Rumsfeld was accompanied by Myers and several lawyers on a trip designed to reassure U.S. troops that the prisoner abuse scandal has not weakened public support for their mission and to get firsthand reports from the most senior commanders.
Neither hid his feelings about the tough questioning he endured from members of Congress over the prison abuses.
"I'm really glad to be here," Myers enthused.
Before taking questions from soldiers, Rumsfeld said, "It's generally a lot more fun here than it is back home."
The Pentagon officials arranged meetings with the top U.S. commander in Iraq, Lt. Gen. Ricardo Sanchez, and other senior commanders.
Rumsfeld's trip followed Bush's visit Monday to the Pentagon, where he got an update from commanders in Iraq and declared his unwavering support for Rumsfeld, who has taken a lot of criticism from members of Congress for his handling of the scandal. Some Democrats have called for his resignation, but Rumsfeld gave no indication Wednesday that he was considering quitting.
The 71-year-old defense chief did appear weary, however. He has weathered three lengthy rounds of questioning from congressional committees over the past several days. After taking questions aboard his plane for nearly an hour he called a sudden halt, saying his voice was giving out.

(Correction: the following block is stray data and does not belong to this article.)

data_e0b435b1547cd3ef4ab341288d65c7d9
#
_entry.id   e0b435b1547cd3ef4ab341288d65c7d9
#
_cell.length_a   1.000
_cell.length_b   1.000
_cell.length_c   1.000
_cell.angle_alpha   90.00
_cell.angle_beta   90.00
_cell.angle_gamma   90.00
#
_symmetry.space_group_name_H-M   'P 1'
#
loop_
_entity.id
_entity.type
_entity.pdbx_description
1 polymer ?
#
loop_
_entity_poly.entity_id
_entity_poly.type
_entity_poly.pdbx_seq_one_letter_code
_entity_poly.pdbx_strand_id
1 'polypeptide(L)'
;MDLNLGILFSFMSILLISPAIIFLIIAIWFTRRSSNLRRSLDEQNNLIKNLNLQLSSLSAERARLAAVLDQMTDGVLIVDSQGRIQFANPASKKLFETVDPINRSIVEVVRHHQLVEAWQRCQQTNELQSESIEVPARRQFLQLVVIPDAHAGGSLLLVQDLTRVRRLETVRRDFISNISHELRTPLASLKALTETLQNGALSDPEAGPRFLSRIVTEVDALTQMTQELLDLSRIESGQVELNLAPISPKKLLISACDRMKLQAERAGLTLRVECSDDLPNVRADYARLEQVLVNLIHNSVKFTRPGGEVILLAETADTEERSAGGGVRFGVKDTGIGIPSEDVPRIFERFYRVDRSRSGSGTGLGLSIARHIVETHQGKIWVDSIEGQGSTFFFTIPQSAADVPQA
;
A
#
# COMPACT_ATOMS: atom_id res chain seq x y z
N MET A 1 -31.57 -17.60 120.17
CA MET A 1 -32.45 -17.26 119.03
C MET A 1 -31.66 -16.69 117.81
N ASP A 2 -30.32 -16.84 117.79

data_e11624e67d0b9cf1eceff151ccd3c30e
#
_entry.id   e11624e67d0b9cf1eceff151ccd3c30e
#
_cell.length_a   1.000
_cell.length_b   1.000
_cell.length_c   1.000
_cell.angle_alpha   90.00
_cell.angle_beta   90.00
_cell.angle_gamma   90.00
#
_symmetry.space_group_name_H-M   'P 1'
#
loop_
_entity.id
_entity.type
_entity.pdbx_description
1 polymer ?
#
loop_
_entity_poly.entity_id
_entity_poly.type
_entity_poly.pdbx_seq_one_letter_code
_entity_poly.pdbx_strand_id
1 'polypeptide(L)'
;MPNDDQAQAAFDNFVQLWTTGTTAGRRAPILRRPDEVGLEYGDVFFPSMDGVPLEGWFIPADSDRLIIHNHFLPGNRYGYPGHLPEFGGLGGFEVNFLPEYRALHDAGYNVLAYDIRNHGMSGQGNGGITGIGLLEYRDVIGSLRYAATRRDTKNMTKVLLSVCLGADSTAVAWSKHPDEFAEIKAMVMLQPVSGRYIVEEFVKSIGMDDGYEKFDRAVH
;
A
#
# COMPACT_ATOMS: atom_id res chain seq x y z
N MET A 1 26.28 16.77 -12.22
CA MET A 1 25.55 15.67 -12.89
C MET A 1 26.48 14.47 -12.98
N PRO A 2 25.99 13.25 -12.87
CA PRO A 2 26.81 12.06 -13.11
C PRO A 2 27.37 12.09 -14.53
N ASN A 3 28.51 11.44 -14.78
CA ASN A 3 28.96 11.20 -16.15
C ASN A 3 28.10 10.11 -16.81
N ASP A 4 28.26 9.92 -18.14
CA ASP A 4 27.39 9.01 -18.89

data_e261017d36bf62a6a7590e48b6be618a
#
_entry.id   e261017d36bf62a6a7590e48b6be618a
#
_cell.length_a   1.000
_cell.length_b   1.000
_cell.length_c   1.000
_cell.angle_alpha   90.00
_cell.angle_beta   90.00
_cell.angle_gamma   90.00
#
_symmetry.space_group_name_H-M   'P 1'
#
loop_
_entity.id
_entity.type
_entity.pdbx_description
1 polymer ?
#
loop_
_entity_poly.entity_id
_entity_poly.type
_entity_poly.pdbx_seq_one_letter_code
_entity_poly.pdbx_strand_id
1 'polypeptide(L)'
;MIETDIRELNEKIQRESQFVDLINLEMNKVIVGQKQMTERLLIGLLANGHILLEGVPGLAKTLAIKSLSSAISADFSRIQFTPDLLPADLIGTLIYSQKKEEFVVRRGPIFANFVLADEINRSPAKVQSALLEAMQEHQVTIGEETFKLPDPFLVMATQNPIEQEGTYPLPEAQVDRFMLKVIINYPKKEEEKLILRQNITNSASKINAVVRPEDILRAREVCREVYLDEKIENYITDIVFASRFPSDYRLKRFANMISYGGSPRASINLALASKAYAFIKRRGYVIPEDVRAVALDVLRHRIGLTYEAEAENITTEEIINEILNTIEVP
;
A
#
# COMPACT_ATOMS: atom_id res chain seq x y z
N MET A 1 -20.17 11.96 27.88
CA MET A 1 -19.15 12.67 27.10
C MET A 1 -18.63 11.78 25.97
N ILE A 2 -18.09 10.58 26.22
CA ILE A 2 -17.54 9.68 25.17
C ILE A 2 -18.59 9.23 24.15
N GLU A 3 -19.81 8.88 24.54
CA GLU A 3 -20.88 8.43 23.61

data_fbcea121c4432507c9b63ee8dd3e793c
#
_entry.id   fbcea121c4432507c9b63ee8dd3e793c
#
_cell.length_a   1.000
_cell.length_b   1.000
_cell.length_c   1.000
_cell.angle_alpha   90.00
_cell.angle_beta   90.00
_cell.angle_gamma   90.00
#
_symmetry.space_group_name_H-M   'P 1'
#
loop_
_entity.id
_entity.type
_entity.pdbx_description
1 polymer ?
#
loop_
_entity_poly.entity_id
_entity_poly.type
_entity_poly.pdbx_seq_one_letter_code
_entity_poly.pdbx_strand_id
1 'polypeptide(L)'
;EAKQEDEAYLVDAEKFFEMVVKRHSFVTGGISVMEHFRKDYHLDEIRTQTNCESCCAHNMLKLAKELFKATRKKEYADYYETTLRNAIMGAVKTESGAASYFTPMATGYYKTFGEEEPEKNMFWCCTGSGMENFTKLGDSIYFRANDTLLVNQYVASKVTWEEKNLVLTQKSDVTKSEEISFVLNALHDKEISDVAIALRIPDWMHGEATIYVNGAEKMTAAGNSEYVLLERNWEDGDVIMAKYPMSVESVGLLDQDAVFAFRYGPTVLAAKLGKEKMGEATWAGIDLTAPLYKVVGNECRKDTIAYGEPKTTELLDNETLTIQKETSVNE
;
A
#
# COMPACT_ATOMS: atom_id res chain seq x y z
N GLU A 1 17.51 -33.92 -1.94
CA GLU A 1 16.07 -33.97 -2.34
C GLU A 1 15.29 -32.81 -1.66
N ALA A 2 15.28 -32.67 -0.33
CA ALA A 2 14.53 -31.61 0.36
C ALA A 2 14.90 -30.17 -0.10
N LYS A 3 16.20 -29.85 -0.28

He fiercely defended the Pentagon's response to the revelations of U.S. guards at the Abu Ghraib prison having subjected Iraqi prisoners to sexually humiliating treatment and photographing it.
But Rumsfeld also predicted that the abuse scandal would get worse in the days ahead.
"More bad things will come out, unquestionably," he said without being specific. "And time will settle over this and we'll be able to make an assessment of what the effect has been" on the effort to stabilize Iraq. "It clearly has not been helpful. It has been unhelpful."
Among his first responses to the international outcry over the abuse photos, Rumsfeld sent Vice Adm. Albert T. Church, the Navy's top investigative officer, to the U.S.-run prison camp for terrorist suspects at Guantanamo Bay, Cuba, last week. Church, who accompanied Rumsfeld on his trip to Iraq, told reporters en route from Washington that he found no major problems at that prison in Cuba.